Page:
Propane has long been used as a reliable, efficient fuel for jobsite heaters, lights and portable generators. The fuel is widely available across the United States and is often used by equipment dealers and rental companies.
However, despite propane’s established reputation, a few misconceptions remain about the fuel—mostly due to contractors having less familiarity with propane versus gasoline or diesel and not realizing the extent to which propane can benefit a construction jobsite.
The following are the most common myths associated with using propane for light construction equipment and the truth behind each one.
Myth 1: Propane is expensive.
Truth: On average, propane is 30% to 50% less expensive per gallon than gasoline.
Contractors will find that propane is consistently less expensive than gasoline, even when the price of gasoline is low. And when gasoline prices start trending upward, as they currently are based on reports from the American Automobile Association (AAA), the savings from operating propane equipment are even greater.
For one, propane is a product of both natural gas and petroleum, and the price for propane falls between that of the two other fuels. Additionally, the majority of the propane supply used in the U.S. is produced in North America, providing cost stability even when global fuel markets fluctuate.
Contractors who commit to using propane equipment can further protect themselves from market fluctuations by entering into a fuel contract with a local propane supplier, too. The fuel contract can provide an advantage in forecasting project costs by locking in a set price per gallon for a period of time.
Myth 2: Propane is unsafe.
Truth: Propane is a safe fuel and can even be used indoors.
Ensuring safety with propane is primarily a matter of following safety regulations and guidelines before and during construction. Propane has a much narrower range of flammability and a much higher ignition temperature than gasoline and many other alternative fuels.
It is also recognized by the Environmental Protection Agency (EPA) as nontoxic and a noncontaminant of air, water and soil. In comparison, fuels like diesel and gasoline contain harmful chemicals, and ethanol is both highly flammable and corrosive.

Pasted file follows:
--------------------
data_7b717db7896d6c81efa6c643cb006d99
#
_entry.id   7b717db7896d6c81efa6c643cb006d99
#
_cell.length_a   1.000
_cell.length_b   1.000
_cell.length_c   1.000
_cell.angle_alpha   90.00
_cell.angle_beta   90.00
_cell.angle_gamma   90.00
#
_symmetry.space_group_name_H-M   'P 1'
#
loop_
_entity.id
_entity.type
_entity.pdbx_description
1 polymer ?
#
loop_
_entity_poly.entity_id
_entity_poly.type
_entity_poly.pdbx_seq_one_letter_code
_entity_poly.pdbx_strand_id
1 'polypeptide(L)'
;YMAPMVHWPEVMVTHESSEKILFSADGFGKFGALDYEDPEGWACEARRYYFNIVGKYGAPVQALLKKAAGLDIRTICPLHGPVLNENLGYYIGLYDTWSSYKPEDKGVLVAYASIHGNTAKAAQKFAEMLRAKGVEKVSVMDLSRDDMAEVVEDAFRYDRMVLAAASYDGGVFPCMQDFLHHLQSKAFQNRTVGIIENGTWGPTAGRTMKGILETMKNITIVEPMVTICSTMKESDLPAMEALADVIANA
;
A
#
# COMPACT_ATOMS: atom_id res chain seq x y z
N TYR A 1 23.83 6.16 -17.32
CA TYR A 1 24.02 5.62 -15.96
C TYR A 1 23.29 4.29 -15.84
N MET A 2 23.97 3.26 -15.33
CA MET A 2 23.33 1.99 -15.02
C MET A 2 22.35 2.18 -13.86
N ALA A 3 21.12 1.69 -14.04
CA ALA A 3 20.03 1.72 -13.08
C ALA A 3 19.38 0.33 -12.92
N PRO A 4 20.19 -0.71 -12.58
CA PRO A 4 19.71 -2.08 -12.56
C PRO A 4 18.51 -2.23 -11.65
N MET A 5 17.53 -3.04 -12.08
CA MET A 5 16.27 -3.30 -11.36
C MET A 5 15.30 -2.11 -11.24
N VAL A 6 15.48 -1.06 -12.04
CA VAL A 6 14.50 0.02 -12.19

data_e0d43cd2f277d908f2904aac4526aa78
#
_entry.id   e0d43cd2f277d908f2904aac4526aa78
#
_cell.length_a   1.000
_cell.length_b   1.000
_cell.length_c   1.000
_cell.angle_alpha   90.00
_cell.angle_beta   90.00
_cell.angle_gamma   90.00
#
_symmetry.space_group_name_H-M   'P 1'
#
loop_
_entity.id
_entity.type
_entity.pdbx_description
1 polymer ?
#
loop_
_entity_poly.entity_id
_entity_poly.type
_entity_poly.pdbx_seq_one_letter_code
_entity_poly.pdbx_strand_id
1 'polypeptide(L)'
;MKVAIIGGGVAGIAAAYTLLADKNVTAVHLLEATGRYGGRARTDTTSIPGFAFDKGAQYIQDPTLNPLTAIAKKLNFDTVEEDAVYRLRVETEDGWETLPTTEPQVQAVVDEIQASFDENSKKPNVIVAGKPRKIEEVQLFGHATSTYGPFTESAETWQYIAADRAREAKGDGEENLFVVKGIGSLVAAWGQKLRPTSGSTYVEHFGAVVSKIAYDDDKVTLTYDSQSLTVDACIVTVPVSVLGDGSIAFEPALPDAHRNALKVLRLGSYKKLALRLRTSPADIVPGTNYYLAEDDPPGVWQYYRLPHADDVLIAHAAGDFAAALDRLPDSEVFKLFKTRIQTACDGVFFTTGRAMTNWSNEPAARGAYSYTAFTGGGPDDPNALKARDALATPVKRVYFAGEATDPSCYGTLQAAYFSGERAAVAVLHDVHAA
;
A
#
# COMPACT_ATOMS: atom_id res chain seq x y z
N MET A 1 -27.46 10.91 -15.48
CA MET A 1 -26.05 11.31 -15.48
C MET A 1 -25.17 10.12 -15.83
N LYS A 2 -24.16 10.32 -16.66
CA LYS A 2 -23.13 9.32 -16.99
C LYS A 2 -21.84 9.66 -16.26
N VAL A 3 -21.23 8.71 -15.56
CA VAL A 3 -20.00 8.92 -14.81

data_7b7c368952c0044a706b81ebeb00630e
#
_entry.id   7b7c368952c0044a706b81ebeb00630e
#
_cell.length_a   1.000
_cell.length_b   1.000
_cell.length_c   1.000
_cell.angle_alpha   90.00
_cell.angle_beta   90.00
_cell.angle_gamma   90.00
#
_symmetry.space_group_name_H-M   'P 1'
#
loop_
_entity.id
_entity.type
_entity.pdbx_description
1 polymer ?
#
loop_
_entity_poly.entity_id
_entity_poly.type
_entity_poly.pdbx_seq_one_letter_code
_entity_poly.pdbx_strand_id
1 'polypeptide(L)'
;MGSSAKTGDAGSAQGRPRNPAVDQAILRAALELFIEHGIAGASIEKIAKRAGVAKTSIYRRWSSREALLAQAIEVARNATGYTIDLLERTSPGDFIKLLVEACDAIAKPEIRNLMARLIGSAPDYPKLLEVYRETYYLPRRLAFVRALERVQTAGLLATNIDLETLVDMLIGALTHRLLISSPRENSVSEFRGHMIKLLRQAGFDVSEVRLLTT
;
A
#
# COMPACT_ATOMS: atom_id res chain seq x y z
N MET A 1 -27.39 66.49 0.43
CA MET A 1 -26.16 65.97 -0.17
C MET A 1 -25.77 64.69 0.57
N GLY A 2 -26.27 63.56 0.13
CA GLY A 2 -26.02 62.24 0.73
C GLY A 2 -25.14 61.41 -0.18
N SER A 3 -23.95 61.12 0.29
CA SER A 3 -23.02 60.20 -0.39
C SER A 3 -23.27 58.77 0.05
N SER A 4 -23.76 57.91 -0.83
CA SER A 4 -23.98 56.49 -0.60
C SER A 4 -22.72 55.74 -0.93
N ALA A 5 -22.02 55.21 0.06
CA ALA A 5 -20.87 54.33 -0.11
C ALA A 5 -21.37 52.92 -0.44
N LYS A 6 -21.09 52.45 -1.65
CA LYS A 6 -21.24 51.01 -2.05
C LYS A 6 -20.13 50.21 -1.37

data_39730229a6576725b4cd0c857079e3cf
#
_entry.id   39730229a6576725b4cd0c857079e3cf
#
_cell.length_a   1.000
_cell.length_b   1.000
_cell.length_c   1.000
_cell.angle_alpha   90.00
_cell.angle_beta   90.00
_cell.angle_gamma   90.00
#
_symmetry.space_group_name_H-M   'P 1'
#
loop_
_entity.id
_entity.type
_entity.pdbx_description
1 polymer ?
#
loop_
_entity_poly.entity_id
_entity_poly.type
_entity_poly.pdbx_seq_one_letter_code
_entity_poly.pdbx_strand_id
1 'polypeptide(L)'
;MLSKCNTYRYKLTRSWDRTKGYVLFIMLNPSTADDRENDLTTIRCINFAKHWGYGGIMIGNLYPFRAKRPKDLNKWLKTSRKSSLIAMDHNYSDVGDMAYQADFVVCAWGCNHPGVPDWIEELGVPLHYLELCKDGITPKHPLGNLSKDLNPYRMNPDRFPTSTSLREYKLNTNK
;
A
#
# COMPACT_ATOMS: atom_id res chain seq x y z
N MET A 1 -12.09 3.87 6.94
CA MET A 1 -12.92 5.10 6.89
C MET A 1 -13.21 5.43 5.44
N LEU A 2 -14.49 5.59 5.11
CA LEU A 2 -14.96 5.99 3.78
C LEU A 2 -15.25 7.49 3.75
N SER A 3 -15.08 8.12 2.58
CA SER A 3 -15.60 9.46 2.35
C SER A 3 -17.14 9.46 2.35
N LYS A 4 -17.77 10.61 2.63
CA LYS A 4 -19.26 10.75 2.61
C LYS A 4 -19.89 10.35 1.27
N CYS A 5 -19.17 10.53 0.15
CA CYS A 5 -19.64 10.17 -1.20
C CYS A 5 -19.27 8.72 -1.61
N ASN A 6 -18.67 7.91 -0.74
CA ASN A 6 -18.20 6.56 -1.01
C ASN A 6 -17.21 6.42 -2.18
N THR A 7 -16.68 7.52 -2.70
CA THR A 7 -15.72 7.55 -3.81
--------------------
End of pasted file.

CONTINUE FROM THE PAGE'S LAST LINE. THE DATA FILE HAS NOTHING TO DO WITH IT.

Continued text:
Safe practices when using propane include locating storage tanks a safe distance from property lines and buildings, protecting tanks and smaller propane cylinders from construction traffic, and avoiding open flames near fuel storage or operation. Propane cylinders are also tested to be 20 times more puncture resistant and to withstand four times the operating pressure of gasoline and diesel tanks.
Information on propane safety can be found in National Fire Protection Association (NFPA) No. 58, “Standard for the Storage and Handling of Liquefied Petroleum Gases,” applicable Occupational Safety and Health Administration rules, and any additional rules from the local authority having jurisdiction.
Using propane equipment is advantageous for contractors working on indoor projects, because propane produces fewer emissions than gasoline and diesel equipment. This includes carbon monoxide emissions, as well as greenhouse gas emissions, such as nitrous oxide and sulfur oxide.
With proper ventilation, propane’s emissions profile enables the fuel to be used both indoors and outside, reducing potential trip hazards from electrical cables.
Myth 3: Propane can only be used in a few applications.
Truth: Propane is versatile and can be used in multiple types of light construction equipment.
Most contractors encounter propane on a jobsite in fueling heaters and portable power generators. But the amount of equipment that can be powered by propane has grown to encompass a wide range of light construction equipment.
Now, contractors can find propane models for jobsite lighting and concrete equipment, including riding trowels, grinders, polishers, dust extractors, shot blasters and concrete saws.
The fuel can be used to move materials across sites with forklifts or wheel buggies, as well as vertically with aerial lifts and small cranes. Propane can also provide the high, consistent temperatures required for asphalt heaters and tar kettles.
Contractors can use propane autogas in vehicle fleets as well. An increasing number of light- and medium-duty work trucks and vans can be converted to run on propane autogas, including chassis upfitted with dump bodies, cranes or box options.
Myth 4: Propane is a trend.
Truth: Propane is a proven fuel for construction equipment.
The amount of light construction equipment powered by propane continues to grow primarily because of the increased demand for sustainability in construction and on jobsites. Manufacturers have responded by incorporating propane into equipment lineups.
In addition to producing fewer emissions than gasoline and diesel equipment, propane is recognized by the EPA as a noncontaminant of soil, water and air—a fact that contractors can call out when working with green-minded customers.
Manufacturers and users are also increasingly implementing alternatives beyond corded equipment. Brands that were once electric-only are now offering engine-driven solutions powered by propane and even hybrid options.
This is in addition to the trend over the past couple years of manufacturers exploring options beyond diesel for light construction equipment. Several research and development projects are also in progress with the Propane Education & Research Council to make propane engines even more efficient and applicable for use in new equipment.
No matter what myths a contractor has heard about propane, the truth is that this alternative fuel offers several advantages for construction jobsites and your company’s bottom line.